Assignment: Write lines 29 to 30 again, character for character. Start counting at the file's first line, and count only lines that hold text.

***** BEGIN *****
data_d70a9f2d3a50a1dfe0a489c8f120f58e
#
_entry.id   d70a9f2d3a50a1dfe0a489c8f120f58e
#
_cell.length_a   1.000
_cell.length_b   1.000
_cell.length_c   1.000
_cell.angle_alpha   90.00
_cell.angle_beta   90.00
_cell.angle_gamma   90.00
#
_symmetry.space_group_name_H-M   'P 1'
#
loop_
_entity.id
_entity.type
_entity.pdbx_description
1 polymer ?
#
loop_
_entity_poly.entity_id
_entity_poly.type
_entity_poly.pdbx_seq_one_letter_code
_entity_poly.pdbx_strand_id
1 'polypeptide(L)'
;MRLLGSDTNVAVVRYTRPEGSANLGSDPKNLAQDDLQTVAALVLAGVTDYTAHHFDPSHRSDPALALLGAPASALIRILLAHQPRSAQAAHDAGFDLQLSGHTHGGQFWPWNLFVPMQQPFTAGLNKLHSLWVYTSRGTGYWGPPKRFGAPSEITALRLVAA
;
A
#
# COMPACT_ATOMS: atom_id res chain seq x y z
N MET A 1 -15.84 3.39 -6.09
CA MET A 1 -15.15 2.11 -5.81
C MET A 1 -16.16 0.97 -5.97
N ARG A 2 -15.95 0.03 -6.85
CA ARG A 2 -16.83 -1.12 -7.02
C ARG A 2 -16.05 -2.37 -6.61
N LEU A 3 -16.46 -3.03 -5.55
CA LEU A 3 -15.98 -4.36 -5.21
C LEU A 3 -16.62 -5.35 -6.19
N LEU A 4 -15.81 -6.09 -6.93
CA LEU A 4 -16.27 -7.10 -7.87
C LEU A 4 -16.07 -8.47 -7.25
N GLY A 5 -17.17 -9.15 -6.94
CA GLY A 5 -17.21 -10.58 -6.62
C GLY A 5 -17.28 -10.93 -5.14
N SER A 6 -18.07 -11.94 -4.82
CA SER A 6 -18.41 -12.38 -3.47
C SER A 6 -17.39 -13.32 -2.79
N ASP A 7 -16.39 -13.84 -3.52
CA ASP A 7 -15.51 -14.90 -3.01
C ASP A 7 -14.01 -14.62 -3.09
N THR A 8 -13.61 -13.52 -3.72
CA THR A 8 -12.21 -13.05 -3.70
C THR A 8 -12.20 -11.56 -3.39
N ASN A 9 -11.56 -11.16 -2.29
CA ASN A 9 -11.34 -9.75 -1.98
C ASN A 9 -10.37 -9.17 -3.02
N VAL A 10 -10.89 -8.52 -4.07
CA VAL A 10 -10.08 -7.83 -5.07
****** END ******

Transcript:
#
# COMPACT_ATOMS: atom_id res chain seq x y z